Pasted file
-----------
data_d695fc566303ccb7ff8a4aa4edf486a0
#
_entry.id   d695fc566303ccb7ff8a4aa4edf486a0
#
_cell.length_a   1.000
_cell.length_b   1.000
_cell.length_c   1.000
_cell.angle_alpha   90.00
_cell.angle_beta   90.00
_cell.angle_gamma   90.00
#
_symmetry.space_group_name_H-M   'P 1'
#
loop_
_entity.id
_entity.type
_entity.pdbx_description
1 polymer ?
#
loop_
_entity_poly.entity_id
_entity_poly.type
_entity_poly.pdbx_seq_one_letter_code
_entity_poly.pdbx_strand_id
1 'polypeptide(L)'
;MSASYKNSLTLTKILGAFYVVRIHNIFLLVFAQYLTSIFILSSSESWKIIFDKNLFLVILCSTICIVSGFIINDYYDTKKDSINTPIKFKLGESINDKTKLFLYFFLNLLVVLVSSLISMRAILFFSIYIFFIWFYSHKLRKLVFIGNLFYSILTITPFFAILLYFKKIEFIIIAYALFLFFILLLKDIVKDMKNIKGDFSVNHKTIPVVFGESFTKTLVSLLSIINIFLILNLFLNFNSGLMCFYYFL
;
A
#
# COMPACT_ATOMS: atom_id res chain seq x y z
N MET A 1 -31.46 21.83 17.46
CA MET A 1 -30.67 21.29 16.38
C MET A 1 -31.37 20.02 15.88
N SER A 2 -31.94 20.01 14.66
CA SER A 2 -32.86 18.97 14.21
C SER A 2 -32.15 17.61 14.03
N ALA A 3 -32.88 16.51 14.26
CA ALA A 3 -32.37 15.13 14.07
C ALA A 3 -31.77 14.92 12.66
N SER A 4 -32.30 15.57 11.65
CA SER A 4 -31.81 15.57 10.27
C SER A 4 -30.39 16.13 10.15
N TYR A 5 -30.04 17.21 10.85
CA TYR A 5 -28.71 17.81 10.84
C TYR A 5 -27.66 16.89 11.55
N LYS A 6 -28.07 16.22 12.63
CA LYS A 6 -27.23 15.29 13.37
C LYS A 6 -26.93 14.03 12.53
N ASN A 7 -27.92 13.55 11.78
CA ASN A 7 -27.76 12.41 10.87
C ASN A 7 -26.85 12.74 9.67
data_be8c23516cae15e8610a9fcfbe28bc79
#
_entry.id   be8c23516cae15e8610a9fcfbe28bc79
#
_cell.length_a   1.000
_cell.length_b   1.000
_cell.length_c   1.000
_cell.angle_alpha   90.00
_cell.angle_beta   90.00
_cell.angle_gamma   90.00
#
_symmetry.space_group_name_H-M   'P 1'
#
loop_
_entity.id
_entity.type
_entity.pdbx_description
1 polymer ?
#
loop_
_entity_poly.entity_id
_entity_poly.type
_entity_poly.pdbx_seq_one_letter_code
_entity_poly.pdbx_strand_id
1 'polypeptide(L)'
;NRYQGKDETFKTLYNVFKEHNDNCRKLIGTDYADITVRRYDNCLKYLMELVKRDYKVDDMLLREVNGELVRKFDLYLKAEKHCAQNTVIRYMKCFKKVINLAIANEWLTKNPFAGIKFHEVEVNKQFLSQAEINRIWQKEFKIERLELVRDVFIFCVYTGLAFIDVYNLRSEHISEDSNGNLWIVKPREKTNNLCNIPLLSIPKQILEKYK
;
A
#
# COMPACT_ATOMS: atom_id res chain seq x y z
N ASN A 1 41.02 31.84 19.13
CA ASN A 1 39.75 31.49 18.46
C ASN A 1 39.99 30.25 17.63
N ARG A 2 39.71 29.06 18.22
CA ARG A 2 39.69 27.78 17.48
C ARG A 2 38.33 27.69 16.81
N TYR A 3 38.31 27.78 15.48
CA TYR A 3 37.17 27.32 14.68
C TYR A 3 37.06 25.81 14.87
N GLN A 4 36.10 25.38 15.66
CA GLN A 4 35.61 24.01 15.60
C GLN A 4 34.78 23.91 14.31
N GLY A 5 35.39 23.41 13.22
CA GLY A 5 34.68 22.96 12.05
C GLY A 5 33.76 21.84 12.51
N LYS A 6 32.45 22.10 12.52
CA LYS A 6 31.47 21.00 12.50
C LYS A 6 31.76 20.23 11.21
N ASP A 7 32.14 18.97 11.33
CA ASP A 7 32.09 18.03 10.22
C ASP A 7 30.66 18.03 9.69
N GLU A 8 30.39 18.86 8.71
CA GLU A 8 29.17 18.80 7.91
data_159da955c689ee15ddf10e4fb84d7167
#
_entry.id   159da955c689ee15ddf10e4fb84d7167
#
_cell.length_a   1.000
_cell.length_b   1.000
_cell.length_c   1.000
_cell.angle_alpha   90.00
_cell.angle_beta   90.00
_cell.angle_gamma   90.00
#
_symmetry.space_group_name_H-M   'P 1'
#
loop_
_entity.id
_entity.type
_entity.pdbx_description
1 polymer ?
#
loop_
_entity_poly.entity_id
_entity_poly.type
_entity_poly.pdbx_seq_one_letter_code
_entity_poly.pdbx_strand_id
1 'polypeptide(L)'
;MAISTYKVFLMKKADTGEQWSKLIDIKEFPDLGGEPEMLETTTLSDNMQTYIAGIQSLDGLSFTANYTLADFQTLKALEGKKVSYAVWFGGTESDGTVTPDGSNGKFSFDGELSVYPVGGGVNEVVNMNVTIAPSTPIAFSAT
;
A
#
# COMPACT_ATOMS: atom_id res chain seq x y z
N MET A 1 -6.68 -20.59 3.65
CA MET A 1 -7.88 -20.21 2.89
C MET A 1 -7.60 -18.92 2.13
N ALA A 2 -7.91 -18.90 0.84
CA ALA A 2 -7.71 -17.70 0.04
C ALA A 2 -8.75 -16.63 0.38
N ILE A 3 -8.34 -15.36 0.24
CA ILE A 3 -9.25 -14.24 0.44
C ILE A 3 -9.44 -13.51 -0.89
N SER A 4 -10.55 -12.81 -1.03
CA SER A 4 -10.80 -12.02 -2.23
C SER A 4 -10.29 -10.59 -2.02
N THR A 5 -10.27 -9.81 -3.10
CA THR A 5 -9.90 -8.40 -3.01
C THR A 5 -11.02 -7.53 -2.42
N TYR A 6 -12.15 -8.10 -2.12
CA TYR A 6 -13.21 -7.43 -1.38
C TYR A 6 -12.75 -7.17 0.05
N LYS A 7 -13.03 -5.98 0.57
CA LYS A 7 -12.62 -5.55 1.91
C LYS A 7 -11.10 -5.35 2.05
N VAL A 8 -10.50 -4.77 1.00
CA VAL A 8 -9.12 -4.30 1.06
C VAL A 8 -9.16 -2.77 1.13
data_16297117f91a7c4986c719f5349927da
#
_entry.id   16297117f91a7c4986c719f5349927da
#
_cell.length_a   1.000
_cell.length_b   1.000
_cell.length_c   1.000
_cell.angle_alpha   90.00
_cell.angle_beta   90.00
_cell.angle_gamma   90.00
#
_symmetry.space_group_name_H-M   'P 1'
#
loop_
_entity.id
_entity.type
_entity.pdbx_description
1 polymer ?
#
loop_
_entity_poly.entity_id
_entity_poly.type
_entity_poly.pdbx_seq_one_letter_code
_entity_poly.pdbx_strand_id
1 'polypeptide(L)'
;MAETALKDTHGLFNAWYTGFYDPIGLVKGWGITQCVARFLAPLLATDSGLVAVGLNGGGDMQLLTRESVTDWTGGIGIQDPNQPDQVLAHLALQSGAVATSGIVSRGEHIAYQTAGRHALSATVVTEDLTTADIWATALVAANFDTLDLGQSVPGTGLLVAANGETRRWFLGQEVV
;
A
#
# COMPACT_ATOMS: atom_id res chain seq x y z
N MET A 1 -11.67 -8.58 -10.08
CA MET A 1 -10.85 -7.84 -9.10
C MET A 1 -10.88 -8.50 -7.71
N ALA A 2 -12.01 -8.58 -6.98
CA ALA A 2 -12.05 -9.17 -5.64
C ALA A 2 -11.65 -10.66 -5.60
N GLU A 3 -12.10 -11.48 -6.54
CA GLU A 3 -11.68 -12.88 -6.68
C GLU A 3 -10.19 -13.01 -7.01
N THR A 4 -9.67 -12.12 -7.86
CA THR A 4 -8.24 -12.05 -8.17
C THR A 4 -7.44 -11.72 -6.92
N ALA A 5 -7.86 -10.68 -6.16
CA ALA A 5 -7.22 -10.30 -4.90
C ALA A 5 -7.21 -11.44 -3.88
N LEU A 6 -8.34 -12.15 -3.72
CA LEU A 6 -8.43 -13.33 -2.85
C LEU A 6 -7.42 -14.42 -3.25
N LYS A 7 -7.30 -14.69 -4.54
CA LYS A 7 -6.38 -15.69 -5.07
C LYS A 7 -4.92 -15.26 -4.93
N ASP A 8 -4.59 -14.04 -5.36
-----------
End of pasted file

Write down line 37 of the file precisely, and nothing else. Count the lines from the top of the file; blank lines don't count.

N ALA A 3 -32.88 16.51 14.26